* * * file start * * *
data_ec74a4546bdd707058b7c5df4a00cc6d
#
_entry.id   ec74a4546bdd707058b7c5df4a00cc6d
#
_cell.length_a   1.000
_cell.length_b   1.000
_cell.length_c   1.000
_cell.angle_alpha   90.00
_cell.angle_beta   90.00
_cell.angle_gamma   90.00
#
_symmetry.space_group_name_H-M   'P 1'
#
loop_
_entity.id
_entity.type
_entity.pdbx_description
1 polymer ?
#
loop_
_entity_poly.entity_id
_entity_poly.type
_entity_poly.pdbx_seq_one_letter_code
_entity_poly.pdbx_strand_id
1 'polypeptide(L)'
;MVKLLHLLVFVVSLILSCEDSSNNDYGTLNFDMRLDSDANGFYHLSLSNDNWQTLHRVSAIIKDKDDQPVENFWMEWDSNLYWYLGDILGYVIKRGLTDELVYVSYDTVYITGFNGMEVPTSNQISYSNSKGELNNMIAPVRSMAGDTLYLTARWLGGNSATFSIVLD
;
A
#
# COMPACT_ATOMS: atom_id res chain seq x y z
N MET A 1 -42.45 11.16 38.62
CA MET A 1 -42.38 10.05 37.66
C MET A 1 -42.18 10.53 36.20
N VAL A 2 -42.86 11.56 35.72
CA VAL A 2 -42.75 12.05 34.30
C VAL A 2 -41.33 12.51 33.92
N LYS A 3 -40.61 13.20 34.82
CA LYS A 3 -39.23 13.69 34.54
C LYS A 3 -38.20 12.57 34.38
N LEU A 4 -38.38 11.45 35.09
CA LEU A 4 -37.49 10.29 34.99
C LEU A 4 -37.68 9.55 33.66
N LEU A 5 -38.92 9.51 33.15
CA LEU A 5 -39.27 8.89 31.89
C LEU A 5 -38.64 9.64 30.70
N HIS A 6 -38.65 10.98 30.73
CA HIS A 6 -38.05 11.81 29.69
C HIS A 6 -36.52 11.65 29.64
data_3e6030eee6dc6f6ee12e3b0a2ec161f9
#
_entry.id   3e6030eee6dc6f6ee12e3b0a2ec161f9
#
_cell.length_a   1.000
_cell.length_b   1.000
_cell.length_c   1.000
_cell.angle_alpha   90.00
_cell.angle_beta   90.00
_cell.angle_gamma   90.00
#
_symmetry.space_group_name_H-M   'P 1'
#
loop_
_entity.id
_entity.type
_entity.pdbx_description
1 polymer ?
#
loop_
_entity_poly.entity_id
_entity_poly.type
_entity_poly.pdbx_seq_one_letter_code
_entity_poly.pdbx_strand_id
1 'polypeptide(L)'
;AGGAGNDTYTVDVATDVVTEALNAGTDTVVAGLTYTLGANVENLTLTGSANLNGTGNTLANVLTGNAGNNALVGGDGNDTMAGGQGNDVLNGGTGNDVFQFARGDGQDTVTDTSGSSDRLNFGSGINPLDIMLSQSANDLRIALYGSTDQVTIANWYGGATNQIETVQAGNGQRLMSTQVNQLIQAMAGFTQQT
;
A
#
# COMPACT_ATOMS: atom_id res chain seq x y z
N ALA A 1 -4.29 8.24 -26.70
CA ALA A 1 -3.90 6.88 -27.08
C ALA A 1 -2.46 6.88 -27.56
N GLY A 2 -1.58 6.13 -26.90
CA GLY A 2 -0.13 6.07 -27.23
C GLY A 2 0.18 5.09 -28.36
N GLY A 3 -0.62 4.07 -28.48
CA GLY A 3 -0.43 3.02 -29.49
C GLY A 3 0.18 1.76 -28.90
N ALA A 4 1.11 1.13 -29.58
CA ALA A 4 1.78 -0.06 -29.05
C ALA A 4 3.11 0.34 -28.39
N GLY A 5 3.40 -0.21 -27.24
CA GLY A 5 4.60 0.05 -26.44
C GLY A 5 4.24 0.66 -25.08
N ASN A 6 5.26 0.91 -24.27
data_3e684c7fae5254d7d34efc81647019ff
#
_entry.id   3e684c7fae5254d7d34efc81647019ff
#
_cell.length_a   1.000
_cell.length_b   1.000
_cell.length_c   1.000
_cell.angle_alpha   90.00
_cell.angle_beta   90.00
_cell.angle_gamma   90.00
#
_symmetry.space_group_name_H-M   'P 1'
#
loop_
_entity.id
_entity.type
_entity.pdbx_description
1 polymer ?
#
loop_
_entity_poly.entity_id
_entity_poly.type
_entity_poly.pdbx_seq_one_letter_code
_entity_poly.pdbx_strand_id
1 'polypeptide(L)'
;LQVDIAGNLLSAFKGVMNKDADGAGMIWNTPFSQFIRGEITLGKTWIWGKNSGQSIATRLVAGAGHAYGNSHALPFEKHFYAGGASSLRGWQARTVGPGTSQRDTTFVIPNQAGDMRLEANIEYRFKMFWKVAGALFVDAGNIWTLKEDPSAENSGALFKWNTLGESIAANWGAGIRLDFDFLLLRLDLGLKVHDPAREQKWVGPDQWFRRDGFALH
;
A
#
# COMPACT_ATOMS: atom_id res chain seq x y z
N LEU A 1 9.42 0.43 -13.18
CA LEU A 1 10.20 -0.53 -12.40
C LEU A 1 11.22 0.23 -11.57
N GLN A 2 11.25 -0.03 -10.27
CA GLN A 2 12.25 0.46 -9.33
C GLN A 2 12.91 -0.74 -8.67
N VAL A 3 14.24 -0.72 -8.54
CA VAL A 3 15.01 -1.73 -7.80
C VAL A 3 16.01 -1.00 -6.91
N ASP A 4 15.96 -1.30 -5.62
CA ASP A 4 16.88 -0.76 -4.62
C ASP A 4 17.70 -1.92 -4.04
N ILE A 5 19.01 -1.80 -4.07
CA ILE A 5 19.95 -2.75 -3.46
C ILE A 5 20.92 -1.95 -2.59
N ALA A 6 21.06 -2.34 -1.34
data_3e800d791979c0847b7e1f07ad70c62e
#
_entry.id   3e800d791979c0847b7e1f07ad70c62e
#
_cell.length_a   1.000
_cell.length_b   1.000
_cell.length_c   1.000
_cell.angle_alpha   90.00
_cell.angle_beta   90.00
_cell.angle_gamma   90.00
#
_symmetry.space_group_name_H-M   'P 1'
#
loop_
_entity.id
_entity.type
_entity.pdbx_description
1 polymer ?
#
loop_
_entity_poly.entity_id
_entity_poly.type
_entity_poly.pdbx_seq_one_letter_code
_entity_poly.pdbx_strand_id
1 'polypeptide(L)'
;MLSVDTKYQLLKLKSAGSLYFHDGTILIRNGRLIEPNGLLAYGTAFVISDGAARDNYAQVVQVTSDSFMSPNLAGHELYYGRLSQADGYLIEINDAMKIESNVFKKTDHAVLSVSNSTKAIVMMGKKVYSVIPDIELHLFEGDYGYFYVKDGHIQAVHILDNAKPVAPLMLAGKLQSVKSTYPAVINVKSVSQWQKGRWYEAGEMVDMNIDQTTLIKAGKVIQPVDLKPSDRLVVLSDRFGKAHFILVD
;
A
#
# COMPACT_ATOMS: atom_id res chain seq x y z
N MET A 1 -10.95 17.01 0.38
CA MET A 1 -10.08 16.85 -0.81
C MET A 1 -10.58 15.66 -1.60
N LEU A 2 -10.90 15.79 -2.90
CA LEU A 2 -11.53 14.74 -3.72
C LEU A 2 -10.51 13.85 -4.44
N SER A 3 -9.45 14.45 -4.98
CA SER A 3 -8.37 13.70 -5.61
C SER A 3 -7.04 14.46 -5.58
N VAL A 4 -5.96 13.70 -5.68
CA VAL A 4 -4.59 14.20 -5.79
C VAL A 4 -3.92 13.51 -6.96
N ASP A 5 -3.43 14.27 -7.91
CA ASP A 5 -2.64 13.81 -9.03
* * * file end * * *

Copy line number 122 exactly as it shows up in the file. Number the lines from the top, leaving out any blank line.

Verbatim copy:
A